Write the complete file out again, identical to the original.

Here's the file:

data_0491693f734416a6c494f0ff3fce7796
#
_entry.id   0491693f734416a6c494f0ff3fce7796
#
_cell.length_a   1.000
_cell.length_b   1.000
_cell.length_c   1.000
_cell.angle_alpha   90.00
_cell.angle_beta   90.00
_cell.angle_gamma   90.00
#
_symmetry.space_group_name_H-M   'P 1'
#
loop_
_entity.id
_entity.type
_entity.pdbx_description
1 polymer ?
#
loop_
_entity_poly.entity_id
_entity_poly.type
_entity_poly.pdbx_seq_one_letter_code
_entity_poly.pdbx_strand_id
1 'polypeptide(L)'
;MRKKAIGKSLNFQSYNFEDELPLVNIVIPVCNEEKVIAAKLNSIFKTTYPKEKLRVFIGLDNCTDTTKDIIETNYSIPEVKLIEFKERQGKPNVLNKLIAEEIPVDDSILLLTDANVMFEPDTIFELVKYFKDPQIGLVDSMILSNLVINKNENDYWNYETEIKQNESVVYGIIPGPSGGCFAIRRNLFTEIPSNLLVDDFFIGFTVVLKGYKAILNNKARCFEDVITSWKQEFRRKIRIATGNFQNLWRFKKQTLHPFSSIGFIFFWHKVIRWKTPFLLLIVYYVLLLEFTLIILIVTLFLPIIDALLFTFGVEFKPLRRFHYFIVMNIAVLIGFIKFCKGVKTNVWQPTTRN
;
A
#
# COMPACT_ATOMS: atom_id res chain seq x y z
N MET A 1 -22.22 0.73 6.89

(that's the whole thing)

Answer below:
data_0491693f734416a6c494f0ff3fce7796
#
_entry.id   0491693f734416a6c494f0ff3fce7796
#
_cell.length_a   1.000
_cell.length_b   1.000
_cell.length_c   1.000
_cell.angle_alpha   90.00
_cell.angle_beta   90.00
_cell.angle_gamma   90.00
#
_symmetry.space_group_name_H-M   'P 1'
#
loop_
_entity.id
_entity.type
_entity.pdbx_description
1 polymer ?
#
loop_
_entity_poly.entity_id
_entity_poly.type
_entity_poly.pdbx_seq_one_letter_code
_entity_poly.pdbx_strand_id
1 'polypeptide(L)'
;MRKKAIGKSLNFQSYNFEDELPLVNIVIPVCNEEKVIAAKLNSIFKTTYPKEKLRVFIGLDNCTDTTKDIIETNYSIPEVKLIEFKERQGKPNVLNKLIAEEIPVDDSILLLTDANVMFEPDTIFELVKYFKDPQIGLVDSMILSNLVINKNENDYWNYETEIKQNESVVYGIIPGPSGGCFAIRRNLFTEIPSNLLVDDFFIGFTVVLKGYKAILNNKARCFEDVITSWKQEFRRKIRIATGNFQNLWRFKKQTLHPFSSIGFIFFWHKVIRWKTPFLLLIVYYVLLLEFTLIILIVTLFLPIIDALLFTFGVEFKPLRRFHYFIVMNIAVLIGFIKFCKGVKTNVWQPTTRN
;
A
#
# COMPACT_ATOMS: atom_id res chain seq x y z
N MET A 1 -22.22 0.73 6.89